mz toolbox2010 Tool Review: Stanley 55 119 FatMax FuBar

title1 Tool Review: Stanley 55 119 FatMax FuBar

I saw some of these wicked-looking crowbars while browsing the big orange store back in April. Curious, I fired off an e-mail to Stanley about a review, and they happily obliged me with a free tool.

under the handle Tool Review: Stanley 55 119 FatMax FuBar

At 15.25″ / 38.74 cm long, the 55-119 is the shortest crowbar in Stanley’s FuBar line. It weighs in at 2.56 lbs / 1.16 kg and consists of a single piece of forged steel covered in a baked-on high-visibility yellow finish and wrapped in an 8.5″ / 21.6 cm medium-hard black rubber handle, which I split with a razor and removed for the photo above, so you can see what’s under the hood.

hammerhead closeup Tool Review: Stanley 55 119 FatMax FuBar

Features include a ground, hardened hammer-face, a board-grabbing jaw sized for nominal two-by lumber, and a fairly conventional pry-bar head at the pommel. But instead of a split end nail puller, the FuBar line sports a scalloped teardrop-shaped slot for pulling nails.

pulling nail Tool Review: Stanley 55 119 FatMax FuBar

Now, about the name “FuBar:” Stanley insists it stands for “Functional Utility BAR,” but, well, we all saw Saving Private Ryan, right? Testostero-marketing elements like the naughty name and fantasy-battleaxe styling all seem rather carefully calculated to appeal to geekier, desk-bound men of the WoW generation, of which I generally count myself one. And in my case, at least, it works: Let’s **** something Up Beyond All Recognition! Not only will I be well-equipped to hang Xmas lights outside my house this year, I’ll be well-armed to fend off the neighborhood’s annual ninja-gang attack.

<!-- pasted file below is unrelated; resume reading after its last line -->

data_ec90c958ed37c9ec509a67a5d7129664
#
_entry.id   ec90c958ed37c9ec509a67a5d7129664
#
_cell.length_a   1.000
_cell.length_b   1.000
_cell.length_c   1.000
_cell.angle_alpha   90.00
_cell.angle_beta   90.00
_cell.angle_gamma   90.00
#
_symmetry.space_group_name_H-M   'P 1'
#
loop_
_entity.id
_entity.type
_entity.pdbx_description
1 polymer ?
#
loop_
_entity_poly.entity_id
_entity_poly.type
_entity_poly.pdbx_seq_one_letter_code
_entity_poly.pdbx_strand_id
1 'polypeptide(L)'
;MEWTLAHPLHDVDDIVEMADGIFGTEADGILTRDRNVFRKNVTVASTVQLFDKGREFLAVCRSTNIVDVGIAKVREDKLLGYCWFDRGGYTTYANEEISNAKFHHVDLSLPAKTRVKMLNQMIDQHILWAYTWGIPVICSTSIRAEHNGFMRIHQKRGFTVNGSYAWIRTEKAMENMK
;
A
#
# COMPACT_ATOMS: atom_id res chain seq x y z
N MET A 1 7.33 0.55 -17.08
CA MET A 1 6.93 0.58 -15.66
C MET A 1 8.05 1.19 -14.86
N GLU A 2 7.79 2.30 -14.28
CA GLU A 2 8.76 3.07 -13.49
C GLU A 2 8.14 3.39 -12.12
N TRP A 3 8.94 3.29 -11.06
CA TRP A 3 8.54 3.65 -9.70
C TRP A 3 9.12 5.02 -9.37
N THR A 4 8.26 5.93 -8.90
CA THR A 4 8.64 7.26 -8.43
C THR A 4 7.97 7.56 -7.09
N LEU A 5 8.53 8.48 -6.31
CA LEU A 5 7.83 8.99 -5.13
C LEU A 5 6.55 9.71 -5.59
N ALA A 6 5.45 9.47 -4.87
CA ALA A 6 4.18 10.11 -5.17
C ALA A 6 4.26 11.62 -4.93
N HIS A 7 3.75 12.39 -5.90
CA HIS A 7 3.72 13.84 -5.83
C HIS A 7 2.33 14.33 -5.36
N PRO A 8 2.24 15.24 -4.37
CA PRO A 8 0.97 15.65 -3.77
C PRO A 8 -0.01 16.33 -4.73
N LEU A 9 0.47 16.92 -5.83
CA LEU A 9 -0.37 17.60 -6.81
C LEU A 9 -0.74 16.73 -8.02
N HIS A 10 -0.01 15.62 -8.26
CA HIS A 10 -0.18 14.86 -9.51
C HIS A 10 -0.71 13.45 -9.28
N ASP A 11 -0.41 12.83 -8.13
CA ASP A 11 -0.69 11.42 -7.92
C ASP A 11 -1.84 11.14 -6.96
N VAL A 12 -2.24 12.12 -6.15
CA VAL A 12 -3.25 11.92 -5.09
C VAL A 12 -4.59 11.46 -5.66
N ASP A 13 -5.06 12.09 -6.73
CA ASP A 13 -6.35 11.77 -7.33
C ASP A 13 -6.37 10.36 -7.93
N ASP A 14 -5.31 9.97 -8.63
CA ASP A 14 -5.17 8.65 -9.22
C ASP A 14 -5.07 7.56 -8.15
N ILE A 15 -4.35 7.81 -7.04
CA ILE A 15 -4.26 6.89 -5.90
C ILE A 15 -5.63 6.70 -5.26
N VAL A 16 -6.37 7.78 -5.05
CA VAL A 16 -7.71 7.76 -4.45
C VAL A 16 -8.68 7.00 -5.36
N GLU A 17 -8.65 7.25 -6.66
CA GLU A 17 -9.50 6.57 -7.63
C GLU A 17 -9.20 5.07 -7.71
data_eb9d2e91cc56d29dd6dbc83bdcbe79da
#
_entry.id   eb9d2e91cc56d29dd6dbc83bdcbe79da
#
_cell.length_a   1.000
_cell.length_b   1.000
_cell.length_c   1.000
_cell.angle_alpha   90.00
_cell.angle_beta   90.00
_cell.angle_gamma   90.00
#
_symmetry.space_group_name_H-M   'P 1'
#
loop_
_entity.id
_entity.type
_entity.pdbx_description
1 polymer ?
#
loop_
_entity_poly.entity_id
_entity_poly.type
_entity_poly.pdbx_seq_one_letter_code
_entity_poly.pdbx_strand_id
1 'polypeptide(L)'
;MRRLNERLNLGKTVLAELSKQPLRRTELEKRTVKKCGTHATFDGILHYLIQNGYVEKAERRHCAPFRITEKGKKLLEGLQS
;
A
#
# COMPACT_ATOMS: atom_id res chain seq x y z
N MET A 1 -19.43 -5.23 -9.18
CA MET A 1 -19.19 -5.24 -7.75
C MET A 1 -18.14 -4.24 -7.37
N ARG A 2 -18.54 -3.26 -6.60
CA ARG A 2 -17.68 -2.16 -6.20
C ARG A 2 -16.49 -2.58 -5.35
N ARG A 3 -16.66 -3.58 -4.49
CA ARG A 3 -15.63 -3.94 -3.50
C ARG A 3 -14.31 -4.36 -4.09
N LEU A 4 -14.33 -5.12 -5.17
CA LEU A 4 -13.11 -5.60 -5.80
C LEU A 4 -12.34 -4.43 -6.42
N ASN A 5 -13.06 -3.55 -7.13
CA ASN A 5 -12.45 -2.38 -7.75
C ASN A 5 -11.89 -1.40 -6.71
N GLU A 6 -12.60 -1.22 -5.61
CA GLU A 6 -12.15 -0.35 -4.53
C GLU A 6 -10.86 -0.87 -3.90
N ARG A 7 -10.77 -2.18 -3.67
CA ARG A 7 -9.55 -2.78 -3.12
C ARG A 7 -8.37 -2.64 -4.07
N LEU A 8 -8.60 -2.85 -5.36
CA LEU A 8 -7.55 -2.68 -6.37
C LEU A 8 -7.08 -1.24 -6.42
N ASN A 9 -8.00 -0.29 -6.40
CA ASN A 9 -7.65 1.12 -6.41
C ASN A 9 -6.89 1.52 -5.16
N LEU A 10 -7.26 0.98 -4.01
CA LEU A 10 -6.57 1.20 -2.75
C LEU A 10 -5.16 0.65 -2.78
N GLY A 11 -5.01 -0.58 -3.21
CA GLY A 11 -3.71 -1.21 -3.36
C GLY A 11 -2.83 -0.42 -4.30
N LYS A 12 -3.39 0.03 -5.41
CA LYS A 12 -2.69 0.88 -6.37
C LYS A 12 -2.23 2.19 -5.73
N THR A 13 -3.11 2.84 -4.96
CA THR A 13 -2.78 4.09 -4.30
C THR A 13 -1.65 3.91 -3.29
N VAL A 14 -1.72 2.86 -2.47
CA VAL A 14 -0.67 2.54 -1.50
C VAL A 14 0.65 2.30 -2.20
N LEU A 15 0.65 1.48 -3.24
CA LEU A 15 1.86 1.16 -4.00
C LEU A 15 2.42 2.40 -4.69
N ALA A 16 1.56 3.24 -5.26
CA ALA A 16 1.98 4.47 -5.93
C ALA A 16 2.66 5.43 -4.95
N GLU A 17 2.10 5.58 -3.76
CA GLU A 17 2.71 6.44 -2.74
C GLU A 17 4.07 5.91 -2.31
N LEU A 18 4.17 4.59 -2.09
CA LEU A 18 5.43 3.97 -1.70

nail pulled Tool Review: Stanley 55 119 FatMax FuBar

In fact, the actual uses to which I put the 55-119 were somewhat less exciting. Over the course of two months, it has hung on the pegboard hooks that usually hold my trusty claw hammer, which is staying at a motel until we can work things out. I used it for light-duty home improvement work and “demolition,” which consisted mostly of driving and removing nails on the interior and exterior walls of the house, and knocking down a couple of shipping pallets for a forthcoming reclaimed-wood project.

prying pallet boards with claw Tool Review: Stanley 55 119 FatMax FuBar

As a pry-bar, the 55-119 comes up short, quite literally. 15″ really isn’t long enough to make an effective lever for most demolition purposes, and I have a hard time imagining a situation (other than perhaps for hanging the tool up for storage) where the two-by board jaw would really be that useful: Sure, you can grab a 2-inch plank with it, but you’re going to throw your shoulder out of socket trying to pry on just about any construction using 2-inch lumber with a 15″ lever.

pulling pallet nails Tool Review: Stanley 55 119 FatMax FuBar

Even in the relatively light duty of pallet demolition, the hammering and nail pulling functions proved to be vastly more useful than the pry-bar. If I were going to buy a FuBar for any purpose besides driving and pulling nails, I’d go for one of the longer models.

knocking out pallet boards with hammer 02 Tool Review: Stanley 55 119 FatMax FuBar

As a replacement for my claw hammer in these functions, however, the 55-119 FuBar works well. In fact, I think I actually prefer it for strictly claw-hammer jobs: It pounds just as well, and pulls nails quite a bit bitter, IMHO—perhaps because of the seemingly increased leverage inferred by moving the nail puller down to the pommel, or by the improved action of the nail-puller slot over a traditional claw.

safety warning head Tool Review: Stanley 55 119 FatMax FuBar

Plus it looks way cooler. Seriously: The appearance of a tool makes a difference in the pleasure you take in using it and, perhaps more importantly, in the impression it makes as a gift. And from a strictly functional point of view, the bright yellow finish makes it much easier to find when you drop it in the flowerbed.

Sean Michael Ragan

I am descended from 5,000 generations of tool-using primates. Also, I went to college and stuff. I am a long-time contributor to MAKE magazine and makezine.com. My work has also appeared in ReadyMade, c’t – Magazin für Computertechnik, and The Wall Street Journal.


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